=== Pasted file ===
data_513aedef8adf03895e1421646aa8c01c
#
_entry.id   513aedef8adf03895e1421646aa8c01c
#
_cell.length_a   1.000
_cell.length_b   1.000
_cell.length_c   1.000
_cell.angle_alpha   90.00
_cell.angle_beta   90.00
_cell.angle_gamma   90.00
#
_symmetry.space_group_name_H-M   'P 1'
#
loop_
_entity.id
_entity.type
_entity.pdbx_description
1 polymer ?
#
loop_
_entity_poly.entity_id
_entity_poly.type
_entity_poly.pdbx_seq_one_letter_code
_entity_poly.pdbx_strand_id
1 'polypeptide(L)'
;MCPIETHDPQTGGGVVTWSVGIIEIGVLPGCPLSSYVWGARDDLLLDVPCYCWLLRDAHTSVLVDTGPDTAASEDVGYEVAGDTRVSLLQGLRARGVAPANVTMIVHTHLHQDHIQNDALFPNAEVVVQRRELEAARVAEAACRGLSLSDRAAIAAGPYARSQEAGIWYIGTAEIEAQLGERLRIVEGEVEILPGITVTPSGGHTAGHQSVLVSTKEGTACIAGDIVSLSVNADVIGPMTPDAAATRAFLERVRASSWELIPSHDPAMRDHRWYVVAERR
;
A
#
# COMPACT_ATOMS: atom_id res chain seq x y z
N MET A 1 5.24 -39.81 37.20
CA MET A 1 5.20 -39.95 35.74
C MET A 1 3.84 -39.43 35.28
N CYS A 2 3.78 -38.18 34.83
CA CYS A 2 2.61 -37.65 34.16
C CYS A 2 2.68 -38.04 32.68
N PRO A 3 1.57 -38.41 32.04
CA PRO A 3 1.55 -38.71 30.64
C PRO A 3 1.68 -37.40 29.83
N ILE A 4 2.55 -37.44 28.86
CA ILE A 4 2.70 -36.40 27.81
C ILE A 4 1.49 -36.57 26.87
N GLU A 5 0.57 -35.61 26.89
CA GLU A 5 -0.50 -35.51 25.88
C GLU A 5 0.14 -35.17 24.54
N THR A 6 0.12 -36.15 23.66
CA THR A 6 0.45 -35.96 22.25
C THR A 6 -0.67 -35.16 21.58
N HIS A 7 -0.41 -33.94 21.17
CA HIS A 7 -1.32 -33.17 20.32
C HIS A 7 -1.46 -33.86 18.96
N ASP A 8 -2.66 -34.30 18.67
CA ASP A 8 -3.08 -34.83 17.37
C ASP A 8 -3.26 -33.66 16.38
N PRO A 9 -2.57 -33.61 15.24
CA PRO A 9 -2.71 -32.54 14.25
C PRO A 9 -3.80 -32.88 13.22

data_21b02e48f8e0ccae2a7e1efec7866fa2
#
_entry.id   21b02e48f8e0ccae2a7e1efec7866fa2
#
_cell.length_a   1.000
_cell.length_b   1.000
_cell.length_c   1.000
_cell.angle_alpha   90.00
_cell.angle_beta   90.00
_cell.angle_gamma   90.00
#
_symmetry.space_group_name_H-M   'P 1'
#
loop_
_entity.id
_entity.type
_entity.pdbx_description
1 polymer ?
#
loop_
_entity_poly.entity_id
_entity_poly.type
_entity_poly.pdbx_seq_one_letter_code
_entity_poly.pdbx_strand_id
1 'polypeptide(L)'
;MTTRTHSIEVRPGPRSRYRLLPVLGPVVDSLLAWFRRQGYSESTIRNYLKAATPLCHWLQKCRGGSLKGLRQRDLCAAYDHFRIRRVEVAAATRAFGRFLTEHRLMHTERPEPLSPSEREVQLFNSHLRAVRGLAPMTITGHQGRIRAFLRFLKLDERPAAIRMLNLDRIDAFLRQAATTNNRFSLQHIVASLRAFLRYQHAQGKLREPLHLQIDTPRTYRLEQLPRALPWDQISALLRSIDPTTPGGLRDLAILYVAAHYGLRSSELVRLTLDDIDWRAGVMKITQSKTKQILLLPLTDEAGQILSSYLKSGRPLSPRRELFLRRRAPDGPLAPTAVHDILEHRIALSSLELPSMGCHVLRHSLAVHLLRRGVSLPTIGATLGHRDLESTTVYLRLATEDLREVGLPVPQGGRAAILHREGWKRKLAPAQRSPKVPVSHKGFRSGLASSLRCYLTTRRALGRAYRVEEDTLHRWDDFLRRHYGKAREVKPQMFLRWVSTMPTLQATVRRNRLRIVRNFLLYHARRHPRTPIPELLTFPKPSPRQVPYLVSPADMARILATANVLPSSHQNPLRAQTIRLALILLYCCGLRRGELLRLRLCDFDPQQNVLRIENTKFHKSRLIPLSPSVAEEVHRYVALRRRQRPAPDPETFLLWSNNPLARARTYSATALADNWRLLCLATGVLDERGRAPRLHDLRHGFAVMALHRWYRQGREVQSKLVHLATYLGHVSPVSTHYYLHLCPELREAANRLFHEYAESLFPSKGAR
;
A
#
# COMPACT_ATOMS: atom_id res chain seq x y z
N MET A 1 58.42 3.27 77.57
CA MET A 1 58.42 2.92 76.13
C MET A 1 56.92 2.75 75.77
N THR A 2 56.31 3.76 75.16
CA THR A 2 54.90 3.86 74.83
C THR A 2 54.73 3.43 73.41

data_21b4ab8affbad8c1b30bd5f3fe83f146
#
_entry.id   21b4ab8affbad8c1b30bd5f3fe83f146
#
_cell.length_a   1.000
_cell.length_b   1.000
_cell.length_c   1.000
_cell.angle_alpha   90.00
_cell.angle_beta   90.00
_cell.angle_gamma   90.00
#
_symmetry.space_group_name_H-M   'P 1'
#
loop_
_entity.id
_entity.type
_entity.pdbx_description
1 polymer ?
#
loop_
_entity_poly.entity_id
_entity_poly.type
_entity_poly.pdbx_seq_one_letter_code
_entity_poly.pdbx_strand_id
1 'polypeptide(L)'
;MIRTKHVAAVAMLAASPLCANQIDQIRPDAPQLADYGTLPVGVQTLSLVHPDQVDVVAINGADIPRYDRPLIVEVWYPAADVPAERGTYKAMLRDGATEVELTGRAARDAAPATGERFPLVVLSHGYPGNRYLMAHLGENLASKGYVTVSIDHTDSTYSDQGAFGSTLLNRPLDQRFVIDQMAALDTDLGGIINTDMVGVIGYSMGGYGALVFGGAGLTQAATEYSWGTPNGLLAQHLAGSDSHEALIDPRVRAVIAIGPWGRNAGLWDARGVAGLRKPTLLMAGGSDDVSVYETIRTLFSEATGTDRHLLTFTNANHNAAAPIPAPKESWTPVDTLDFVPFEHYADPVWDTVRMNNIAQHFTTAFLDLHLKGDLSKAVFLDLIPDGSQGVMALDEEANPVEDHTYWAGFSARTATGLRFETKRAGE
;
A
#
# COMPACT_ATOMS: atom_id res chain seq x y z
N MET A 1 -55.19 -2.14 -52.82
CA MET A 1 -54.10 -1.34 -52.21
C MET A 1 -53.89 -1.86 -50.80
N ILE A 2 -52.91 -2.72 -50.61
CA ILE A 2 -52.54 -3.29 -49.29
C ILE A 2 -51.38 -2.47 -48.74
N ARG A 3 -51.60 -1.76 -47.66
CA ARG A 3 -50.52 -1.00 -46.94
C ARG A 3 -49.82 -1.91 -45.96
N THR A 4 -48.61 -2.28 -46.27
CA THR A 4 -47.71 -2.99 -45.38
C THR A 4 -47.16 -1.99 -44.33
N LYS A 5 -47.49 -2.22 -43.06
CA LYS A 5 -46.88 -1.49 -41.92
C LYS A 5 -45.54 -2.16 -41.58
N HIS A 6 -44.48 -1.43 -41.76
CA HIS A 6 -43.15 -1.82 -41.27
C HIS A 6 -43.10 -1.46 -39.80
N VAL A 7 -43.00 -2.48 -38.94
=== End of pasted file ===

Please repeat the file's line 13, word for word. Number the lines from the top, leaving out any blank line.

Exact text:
#